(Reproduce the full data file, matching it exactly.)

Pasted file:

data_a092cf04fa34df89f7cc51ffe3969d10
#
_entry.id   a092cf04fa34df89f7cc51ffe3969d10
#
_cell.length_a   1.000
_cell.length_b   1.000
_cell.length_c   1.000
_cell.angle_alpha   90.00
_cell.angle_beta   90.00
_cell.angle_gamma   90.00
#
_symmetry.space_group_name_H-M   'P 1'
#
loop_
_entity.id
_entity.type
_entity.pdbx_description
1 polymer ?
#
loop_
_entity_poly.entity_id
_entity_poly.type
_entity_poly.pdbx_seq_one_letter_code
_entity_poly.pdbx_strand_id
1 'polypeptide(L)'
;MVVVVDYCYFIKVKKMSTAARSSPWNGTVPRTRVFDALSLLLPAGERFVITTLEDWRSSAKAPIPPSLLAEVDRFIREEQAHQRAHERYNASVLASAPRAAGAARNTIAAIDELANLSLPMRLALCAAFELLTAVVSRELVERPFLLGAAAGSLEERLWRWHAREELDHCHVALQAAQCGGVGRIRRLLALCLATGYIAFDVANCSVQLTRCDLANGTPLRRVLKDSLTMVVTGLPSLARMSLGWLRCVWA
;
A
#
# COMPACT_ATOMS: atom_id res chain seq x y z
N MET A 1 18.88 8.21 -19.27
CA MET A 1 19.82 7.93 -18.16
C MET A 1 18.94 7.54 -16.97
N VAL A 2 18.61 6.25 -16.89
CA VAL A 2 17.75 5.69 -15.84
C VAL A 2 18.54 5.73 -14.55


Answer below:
data_a092cf04fa34df89f7cc51ffe3969d10
#
_entry.id   a092cf04fa34df89f7cc51ffe3969d10
#
_cell.length_a   1.000
_cell.length_b   1.000
_cell.length_c   1.000
_cell.angle_alpha   90.00
_cell.angle_beta   90.00
_cell.angle_gamma   90.00
#
_symmetry.space_group_name_H-M   'P 1'
#
loop_
_entity.id
_entity.type
_entity.pdbx_description
1 polymer ?
#
loop_
_entity_poly.entity_id
_entity_poly.type
_entity_poly.pdbx_seq_one_letter_code
_entity_poly.pdbx_strand_id
1 'polypeptide(L)'
;MVVVVDYCYFIKVKKMSTAARSSPWNGTVPRTRVFDALSLLLPAGERFVITTLEDWRSSAKAPIPPSLLAEVDRFIREEQAHQRAHERYNASVLASAPRAAGAARNTIAAIDELANLSLPMRLALCAAFELLTAVVSRELVERPFLLGAAAGSLEERLWRWHAREELDHCHVALQAAQCGGVGRIRRLLALCLATGYIAFDVANCSVQLTRCDLANGTPLRRVLKDSLTMVVTGLPSLARMSLGWLRCVWA
;
A
#
# COMPACT_ATOMS: atom_id res chain seq x y z
N MET A 1 18.88 8.21 -19.27
CA MET A 1 19.82 7.93 -18.16
C MET A 1 18.94 7.54 -16.97
N VAL A 2 18.61 6.25 -16.89
CA VAL A 2 17.75 5.69 -15.84
C VAL A 2 18.54 5.73 -14.55